And finally, for what it’s worth, the Conjuring spinoff, The Nun, is now in pre-production. The sinister sister is due in theaters July 2018.

And with that, we’ll leave you to your reading. See you next time.

Sunday, March 12, 2017


Good evening Mr. & Mrs. Catholic, and all you other Christians at sea. Science is at it again, and The Newsreel is here to bring you the story. Now off to press!


According to a recent article at ScienceDaily, scientists at Cambridge University have managed to create an artificial mouse embryo through the use of two types of genetically modified stem cells. The stated purpose of this rather ominous sounding experiment is to further our understanding of the earliest stages of embryonic development so as to help researchers explain why more than two out of three human pregnancies fail. As Professor Zernicka-Goetz explains…

“We think that it will be possible to mimic a lot of the developmental events occurring before 14 days using human embryonic and extra-embryonic stem cells using a similar approach to our technique using mouse stem cells… We are very optimistic that this will allow us to study key events of this critical stage of human development without actually having to work on embryos. Knowing how development normally occurs will allow us to understand why it so often goes wrong.”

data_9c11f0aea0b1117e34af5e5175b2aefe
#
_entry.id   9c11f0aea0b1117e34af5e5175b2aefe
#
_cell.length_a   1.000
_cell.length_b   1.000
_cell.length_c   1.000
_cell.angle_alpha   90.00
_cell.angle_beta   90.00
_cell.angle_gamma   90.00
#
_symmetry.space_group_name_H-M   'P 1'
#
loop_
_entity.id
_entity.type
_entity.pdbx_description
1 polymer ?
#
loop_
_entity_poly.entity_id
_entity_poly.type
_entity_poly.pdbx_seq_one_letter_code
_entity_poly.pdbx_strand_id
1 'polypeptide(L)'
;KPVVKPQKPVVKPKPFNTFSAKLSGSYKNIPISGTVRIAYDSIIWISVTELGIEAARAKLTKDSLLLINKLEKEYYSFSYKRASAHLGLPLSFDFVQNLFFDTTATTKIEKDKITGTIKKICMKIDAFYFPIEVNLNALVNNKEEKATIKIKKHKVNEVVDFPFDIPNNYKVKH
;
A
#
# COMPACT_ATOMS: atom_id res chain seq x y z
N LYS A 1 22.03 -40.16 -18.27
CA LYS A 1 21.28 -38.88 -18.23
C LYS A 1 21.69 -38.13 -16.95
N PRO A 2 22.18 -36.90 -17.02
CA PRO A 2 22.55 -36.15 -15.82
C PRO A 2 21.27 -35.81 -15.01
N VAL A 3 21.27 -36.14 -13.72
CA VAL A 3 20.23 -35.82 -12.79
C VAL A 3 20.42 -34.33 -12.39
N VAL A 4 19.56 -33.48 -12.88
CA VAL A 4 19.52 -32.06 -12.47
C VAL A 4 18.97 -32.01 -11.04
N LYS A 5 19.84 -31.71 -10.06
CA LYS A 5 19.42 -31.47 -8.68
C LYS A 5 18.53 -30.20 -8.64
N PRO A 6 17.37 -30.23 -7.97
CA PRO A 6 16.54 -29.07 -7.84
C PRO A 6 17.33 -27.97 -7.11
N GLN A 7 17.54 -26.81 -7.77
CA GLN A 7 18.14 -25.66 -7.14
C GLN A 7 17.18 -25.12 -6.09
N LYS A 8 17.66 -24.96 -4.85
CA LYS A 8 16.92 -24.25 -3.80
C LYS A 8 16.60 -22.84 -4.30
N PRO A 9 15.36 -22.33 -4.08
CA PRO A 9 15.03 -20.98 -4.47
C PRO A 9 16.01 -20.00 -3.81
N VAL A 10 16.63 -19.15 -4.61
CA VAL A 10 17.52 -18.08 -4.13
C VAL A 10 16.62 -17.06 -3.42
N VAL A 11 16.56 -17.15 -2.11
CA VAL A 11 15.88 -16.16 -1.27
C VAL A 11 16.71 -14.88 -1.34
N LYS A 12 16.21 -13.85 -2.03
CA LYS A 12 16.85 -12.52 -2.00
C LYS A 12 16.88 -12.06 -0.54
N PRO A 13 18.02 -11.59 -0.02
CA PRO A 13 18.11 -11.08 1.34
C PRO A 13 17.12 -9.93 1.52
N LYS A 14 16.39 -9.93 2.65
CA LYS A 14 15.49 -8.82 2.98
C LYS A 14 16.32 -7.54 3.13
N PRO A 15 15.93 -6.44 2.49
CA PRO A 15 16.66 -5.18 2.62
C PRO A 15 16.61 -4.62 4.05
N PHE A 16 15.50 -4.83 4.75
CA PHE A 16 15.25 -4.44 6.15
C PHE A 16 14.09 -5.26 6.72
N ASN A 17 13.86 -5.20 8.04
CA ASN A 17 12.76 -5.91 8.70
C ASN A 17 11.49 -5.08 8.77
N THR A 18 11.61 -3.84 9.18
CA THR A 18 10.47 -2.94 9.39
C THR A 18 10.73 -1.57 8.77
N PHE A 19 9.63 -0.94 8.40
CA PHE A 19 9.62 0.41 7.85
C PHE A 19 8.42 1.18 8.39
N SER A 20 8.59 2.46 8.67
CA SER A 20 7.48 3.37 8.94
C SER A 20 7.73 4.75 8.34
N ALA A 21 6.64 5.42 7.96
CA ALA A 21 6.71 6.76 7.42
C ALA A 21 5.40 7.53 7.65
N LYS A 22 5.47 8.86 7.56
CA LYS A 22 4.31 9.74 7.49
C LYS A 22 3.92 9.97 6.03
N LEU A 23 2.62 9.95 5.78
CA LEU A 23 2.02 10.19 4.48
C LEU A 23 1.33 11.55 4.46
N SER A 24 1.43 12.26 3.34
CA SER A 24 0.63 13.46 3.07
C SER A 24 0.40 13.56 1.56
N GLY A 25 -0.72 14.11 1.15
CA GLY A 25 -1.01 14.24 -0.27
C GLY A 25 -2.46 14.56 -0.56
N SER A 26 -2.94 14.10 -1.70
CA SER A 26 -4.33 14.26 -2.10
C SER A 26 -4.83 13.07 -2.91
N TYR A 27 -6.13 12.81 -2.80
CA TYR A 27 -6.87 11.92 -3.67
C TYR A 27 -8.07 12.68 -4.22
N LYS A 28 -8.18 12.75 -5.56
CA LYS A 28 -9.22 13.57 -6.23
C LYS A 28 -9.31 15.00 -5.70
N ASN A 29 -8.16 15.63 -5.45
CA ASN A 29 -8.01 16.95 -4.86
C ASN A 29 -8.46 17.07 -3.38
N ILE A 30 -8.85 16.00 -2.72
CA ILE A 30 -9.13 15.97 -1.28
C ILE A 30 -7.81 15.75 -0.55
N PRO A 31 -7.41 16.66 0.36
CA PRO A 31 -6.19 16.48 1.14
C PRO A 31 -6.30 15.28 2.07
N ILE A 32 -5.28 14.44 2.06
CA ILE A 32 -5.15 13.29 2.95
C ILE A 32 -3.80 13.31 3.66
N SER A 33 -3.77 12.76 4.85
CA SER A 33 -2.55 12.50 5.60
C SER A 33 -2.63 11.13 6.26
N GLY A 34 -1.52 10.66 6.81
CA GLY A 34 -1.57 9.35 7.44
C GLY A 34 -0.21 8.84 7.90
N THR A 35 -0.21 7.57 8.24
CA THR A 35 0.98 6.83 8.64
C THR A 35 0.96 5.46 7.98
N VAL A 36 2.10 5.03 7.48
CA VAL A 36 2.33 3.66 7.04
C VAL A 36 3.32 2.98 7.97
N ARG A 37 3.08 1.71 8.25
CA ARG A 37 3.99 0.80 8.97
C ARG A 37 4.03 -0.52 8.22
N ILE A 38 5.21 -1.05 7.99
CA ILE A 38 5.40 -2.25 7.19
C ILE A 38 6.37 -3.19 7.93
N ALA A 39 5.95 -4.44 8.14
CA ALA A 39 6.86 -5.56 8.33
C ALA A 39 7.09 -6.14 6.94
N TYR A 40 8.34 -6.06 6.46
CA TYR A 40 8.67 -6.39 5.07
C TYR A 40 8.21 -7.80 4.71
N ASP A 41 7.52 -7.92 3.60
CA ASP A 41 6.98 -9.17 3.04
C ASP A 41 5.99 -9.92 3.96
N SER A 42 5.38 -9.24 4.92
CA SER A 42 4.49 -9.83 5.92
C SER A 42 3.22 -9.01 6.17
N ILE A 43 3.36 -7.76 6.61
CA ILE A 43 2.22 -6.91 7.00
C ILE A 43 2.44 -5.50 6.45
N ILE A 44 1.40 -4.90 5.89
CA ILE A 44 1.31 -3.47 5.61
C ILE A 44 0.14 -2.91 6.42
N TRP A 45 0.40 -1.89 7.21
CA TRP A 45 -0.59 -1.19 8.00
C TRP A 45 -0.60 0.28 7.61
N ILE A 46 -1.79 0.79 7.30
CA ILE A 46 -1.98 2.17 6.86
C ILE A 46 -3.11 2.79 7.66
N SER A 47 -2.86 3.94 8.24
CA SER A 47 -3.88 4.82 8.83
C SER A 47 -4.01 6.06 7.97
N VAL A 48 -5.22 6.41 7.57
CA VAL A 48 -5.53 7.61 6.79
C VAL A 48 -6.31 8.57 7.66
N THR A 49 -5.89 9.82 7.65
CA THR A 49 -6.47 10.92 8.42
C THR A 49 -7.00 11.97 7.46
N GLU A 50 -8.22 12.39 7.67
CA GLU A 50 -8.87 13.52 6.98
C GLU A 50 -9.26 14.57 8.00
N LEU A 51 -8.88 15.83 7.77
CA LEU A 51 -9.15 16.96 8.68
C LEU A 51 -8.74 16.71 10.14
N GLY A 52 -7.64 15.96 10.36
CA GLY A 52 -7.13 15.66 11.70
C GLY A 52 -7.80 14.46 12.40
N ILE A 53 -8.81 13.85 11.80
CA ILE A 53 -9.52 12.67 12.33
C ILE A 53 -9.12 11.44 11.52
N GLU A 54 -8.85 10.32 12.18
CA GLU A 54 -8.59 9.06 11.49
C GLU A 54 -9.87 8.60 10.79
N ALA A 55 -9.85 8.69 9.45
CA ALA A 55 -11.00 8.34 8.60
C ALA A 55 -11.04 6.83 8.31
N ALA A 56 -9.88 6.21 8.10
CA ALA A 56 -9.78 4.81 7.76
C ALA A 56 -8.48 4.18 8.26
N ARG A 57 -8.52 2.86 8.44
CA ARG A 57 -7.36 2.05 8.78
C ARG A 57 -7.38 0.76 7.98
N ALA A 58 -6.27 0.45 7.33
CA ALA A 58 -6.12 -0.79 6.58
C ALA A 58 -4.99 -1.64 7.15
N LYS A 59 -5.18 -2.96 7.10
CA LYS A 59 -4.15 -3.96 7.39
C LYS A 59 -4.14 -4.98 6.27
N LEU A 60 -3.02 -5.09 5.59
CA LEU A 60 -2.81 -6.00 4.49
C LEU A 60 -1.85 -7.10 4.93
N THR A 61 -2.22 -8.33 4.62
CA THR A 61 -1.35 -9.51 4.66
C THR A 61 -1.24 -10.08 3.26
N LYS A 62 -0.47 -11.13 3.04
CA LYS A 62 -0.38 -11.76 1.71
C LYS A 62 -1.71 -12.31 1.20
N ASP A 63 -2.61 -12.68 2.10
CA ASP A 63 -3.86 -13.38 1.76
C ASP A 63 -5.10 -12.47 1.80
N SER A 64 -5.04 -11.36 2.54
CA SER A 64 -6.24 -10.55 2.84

As hinted at in the doctor’s remarks, the so-called ‘embryo’ created by the Cambridge team is not quite the same as the real thing. The article states…

“It is unlikely that it would develop further into a healthy fetus… To do so, it would likely need the third form of stem cell, which would allow the development of the yolk sac, which provides nourishment for the embryo and within which a network of blood vessel develops. In addition, the system has not been optimized for the correct development of the placenta.”

As avid movie fans, however, The Newsreel can’t help but wonder just how long it is before some mad scientist type takes it upon himself to attempt those extra steps necessary to create a fully functioning artificial embryo. This might not be a good idea as, at some point in the process, you end up with Morgan. And with a 40% rating on Rotten Tomatoes, nobody wants that.

Seriously though, the possibility of a fully artificial human embryo can’t help but raise the question of ensoulment; not the age old argument over whether it is immediate or delayed, but whether it occurs at all. Would an artificial human have a soul? Or better put, since all living things have an animating soul of some sort, would an artificially created human embryo have an immortal soul made in the image of God?